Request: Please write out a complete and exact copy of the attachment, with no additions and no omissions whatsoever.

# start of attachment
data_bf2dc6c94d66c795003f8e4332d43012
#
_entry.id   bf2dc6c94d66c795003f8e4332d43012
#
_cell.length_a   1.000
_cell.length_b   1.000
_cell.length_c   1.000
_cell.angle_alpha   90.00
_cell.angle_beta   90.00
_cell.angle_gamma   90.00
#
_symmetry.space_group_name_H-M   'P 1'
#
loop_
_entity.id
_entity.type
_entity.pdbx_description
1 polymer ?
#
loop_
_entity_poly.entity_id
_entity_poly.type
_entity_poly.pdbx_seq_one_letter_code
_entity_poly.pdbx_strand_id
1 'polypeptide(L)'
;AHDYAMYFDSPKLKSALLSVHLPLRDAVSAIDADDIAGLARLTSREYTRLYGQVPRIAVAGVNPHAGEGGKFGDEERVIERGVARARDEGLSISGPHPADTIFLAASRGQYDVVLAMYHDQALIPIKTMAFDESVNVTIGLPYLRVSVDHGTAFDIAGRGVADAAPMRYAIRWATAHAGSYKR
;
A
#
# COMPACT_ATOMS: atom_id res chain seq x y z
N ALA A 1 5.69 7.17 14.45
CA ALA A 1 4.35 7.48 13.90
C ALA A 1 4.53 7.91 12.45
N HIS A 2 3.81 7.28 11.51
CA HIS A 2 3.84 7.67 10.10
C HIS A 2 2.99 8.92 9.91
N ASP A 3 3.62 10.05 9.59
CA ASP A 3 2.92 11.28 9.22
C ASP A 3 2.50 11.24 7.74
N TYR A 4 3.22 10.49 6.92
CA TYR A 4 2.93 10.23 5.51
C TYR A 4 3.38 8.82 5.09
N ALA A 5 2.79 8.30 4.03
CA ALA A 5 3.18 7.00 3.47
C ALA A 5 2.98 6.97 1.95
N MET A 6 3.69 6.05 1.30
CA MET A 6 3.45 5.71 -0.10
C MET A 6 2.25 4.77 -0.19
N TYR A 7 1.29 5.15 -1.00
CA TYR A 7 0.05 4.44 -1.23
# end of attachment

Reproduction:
data_bf2dc6c94d66c795003f8e4332d43012
#
_entry.id   bf2dc6c94d66c795003f8e4332d43012
#
_cell.length_a   1.000
_cell.length_b   1.000
_cell.length_c   1.000
_cell.angle_alpha   90.00
_cell.angle_beta   90.00
_cell.angle_gamma   90.00
#
_symmetry.space_group_name_H-M   'P 1'
#
loop_
_entity.id
_entity.type
_entity.pdbx_description
1 polymer ?
#
loop_
_entity_poly.entity_id
_entity_poly.type
_entity_poly.pdbx_seq_one_letter_code
_entity_poly.pdbx_strand_id
1 'polypeptide(L)'
;AHDYAMYFDSPKLKSALLSVHLPLRDAVSAIDADDIAGLARLTSREYTRLYGQVPRIAVAGVNPHAGEGGKFGDEERVIERGVARARDEGLSISGPHPADTIFLAASRGQYDVVLAMYHDQALIPIKTMAFDESVNVTIGLPYLRVSVDHGTAFDIAGRGVADAAPMRYAIRWATAHAGSYKR
;
A
#
# COMPACT_ATOMS: atom_id res chain seq x y z
N ALA A 1 5.69 7.17 14.45
CA ALA A 1 4.35 7.48 13.90
C ALA A 1 4.53 7.91 12.45
N HIS A 2 3.81 7.28 11.51
CA HIS A 2 3.84 7.67 10.10
C HIS A 2 2.99 8.92 9.91
N ASP A 3 3.62 10.05 9.59
CA ASP A 3 2.92 11.28 9.22
C ASP A 3 2.50 11.24 7.74
N TYR A 4 3.22 10.49 6.92
CA TYR A 4 2.93 10.23 5.51
C TYR A 4 3.38 8.82 5.09
N ALA A 5 2.79 8.30 4.03
CA ALA A 5 3.18 7.00 3.47
C ALA A 5 2.98 6.97 1.95
N MET A 6 3.69 6.05 1.30
CA MET A 6 3.45 5.71 -0.10
C MET A 6 2.25 4.77 -0.19
N TYR A 7 1.29 5.15 -1.00
CA TYR A 7 0.05 4.44 -1.23